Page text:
Colon Cancer Screening Age 45

Colon Cancer Screening Age 45


– My name is Patrice Michaletz-Onody and I’m a gastroenterologist with Rocky Mountain Gastroenterology. And I’m here to talk to you about the new screening colonoscopy guidelines that the American Cancer
Society came out with in May. The American Cancer Society,
looking at all the data, suggested that the new age to start screening is 45 rather than 50. And that’s because there have
been a tremendous increase in the number of people with colon cancer, and specifically rectal cancer, between the ages of 45 and 50. It’s traditionally thought
that about 30% of men have pre-cancerous colon
polyps and 20% of women. We’re now finding that it’s important to find those polyps
which are pre-cancerous in 45-year-olds rather
than just 50-year-olds. There’s been a 51% increase
in cancer of the colon and rectum in patients
between the ages of 45 and 50. Common systems of colon cancer
include rectal bleeding, change in bowel habits, lower
abdominal pain or cramping, but most importantly cancers
present with no symptoms. It’s certainly is worthwhile
for a young patient to pay attention to symptoms but probably, as the American Cancer
Society has recommended, even more important for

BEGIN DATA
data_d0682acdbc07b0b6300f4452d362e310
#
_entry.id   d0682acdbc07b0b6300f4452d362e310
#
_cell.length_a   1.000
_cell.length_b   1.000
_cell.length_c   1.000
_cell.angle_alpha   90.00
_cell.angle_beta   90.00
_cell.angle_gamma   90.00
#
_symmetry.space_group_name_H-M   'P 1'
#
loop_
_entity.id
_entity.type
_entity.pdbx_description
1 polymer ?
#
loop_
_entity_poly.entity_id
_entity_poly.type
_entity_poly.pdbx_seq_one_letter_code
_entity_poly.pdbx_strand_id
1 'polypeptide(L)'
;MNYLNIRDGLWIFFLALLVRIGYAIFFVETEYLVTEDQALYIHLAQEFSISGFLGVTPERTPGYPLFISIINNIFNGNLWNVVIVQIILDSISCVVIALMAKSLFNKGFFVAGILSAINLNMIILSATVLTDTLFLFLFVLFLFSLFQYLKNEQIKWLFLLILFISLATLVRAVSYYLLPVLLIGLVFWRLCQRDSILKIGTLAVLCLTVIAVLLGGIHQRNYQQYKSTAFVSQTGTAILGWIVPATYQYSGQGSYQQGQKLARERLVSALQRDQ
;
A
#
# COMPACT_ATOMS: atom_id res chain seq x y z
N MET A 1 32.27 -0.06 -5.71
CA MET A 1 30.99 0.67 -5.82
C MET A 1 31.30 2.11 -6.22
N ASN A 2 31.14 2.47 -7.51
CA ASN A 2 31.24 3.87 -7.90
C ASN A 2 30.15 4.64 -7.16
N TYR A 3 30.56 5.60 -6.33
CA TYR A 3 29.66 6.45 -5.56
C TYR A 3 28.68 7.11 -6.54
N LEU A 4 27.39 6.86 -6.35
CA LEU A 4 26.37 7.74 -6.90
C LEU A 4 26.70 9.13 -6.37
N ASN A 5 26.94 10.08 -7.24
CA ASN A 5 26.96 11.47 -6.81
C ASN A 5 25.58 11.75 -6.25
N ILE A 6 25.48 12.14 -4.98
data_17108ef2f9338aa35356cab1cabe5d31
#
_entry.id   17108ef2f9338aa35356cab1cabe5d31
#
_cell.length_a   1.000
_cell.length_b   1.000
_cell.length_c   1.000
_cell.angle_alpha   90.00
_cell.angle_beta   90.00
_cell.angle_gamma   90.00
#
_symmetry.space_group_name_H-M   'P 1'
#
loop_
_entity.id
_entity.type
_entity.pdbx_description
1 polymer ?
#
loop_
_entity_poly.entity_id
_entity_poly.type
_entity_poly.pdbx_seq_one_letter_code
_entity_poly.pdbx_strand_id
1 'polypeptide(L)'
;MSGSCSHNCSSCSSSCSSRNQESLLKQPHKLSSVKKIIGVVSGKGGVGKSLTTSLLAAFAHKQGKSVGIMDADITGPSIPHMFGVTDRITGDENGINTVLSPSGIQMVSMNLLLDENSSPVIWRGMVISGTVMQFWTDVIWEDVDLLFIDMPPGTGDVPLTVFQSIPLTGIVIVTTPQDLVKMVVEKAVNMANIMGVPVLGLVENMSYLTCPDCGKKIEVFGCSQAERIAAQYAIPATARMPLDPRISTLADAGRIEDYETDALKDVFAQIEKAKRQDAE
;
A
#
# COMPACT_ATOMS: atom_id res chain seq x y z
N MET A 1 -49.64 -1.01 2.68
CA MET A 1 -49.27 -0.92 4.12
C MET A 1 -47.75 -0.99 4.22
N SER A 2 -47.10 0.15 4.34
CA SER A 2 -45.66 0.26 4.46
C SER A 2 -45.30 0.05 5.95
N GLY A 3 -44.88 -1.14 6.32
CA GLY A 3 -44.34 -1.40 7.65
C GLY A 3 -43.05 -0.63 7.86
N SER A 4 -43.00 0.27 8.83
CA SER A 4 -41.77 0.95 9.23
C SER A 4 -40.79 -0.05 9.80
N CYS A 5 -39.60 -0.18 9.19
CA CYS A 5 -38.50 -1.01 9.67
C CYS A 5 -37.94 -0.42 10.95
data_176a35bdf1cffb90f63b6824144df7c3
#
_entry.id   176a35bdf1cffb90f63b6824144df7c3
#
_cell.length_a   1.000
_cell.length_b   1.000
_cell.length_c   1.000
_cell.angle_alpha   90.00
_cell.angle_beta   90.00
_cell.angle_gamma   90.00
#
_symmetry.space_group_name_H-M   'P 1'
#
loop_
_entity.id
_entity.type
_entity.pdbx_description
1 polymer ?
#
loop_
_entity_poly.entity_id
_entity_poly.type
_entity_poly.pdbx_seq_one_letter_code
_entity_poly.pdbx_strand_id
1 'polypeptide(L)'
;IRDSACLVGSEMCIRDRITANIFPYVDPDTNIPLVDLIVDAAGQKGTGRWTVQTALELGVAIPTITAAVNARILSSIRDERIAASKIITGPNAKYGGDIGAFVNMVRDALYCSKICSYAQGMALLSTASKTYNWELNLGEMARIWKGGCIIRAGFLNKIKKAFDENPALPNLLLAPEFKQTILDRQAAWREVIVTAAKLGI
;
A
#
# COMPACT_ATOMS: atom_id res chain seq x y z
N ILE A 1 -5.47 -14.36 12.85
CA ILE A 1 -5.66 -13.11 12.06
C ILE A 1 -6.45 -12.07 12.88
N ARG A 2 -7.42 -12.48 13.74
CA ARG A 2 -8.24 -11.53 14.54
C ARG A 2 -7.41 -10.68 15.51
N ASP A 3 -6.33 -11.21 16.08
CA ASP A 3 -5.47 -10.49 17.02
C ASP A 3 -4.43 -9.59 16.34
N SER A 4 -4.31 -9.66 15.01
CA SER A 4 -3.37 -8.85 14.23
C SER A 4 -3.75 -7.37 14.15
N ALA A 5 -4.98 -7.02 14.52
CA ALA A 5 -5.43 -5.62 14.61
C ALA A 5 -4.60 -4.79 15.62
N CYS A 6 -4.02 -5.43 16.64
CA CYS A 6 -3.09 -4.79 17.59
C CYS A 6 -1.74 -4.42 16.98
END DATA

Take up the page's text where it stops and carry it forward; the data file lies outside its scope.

asymptomatic patients to have their colonoscopies
at age 45 rather than 50. Some people ask why there
are so much colon cancer in the U.S. in younger
patients and we’re not sure. Although for years we’ve
known that obesity, sedentary lifestyle, excess
ingestion of red meat, alcohol and even cigarette
smoking can increase the risk for colorectal polyps, which would translate to
early on-set colon cancer. There are some theories that perhaps even the bacterial microbiome of the
colon may make a difference and we certainly are learning that the response to chemotherapy
for colon cancer can be altered by the gut microbiome. So those are areas of research. But certainly the lack of
an active American lifestyle is impacting colon cancer. Although all gastro-neurologists agree with the new screening guidelines we are waiting for other societies to concur with the American Cancer Society so that insurance companies start covering screening colonoscopies
at age 45 rather than 50.

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